Film-maker Éamon de Buitléar dies aged 83
The death has taken place of wildlife film-maker and former senator Éamon de Buitléar.
Mr de Buitléar, who was 83, died at his home in Delgany, Co Wicklow, last night.
He was Ireland's best known independent wildlife film-maker since the 1960s.
He was also known for promoting the Irish language and traditional music.
A founder member of Seán Ó Riada's Ceoltóirí Chualann, Mr de Buitléar was an accomplished musician, playing the mouth organ and button accordion.
He was also the author of several books, including schoolbooks on Ireland's natural history and a recent memoir, A Life in the Wild.
He was appointed to Seanad Éireann in 1987 in recognition of his work with environmental issues and to the Heritage Council and the Central Fisheries Board.
In November last year, Mr de Buitléar donated his entire archive of film, music and writings to the National University of Ireland, Galway.
He is survived by his wife, Lailli, and five children, Aoife, Éanna, Róisín, Cian and Doireann, grandchildren, great-grandchildren, sisters and brothers.
Speaking on RTÉ's Morning Ireland, broadcaster and botanist Éanna Ní Lamhna paid tribute to Mr de Buitléar.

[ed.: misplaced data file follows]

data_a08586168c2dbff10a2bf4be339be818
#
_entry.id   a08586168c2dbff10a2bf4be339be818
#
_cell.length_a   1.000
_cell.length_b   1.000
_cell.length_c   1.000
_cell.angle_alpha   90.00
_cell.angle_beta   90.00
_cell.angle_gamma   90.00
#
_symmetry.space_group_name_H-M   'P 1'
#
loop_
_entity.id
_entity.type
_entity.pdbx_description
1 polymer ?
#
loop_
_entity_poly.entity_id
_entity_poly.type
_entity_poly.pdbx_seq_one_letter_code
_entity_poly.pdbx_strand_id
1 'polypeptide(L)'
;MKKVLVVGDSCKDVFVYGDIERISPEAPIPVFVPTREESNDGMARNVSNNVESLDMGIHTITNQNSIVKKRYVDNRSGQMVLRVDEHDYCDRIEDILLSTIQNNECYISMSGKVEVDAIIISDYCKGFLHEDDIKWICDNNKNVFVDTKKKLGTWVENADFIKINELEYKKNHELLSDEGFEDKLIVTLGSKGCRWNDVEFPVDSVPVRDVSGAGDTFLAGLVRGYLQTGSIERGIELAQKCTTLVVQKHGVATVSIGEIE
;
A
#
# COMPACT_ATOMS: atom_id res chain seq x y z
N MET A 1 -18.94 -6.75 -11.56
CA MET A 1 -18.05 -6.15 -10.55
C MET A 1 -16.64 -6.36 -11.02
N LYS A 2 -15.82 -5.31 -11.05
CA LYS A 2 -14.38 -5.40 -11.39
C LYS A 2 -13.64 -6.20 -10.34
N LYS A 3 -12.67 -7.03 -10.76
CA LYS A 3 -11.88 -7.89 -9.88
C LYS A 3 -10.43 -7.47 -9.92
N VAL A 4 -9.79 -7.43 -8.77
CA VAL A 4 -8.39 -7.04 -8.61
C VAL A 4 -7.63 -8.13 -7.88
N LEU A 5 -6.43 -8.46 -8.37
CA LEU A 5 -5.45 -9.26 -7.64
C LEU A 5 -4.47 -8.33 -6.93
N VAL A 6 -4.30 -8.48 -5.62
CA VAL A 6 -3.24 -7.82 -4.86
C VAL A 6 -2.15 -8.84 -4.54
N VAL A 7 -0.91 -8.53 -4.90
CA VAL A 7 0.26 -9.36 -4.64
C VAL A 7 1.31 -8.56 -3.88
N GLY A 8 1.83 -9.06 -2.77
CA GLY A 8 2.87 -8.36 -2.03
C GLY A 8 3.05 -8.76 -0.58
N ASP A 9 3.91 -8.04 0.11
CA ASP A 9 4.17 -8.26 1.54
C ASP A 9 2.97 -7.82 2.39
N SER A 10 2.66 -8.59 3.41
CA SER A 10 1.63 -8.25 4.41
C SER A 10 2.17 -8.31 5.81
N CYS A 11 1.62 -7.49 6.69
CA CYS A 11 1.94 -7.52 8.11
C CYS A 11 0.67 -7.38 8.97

She said: "He was in and out of our programme occasionally and of course he wasn't just a man with a film, he could actually speak about wildlife on a radio programme and produce wonderful word pictures.
"You could see what he was talking about and then he would whip out his mouth organ and give us a little tune."
RTÉ Director General Noel Curran said programmes like Amuigh Faoin Spéir, Ireland's first wildlife series, had a profound influence on attitudes to our environment.
He said: "In November 2012, Éamon donated his entire collection of film, music and writings to the National University of Ireland, Galway, and RTÉ was delighted to partner with NUIG to preserve the programme collection.
"It is fitting that the work of one of Ireland's most unique film-makers should be preserved in this way, in tribute to Éamon de Buitléar's outstanding contribution to education, to film-making, and to Irish life."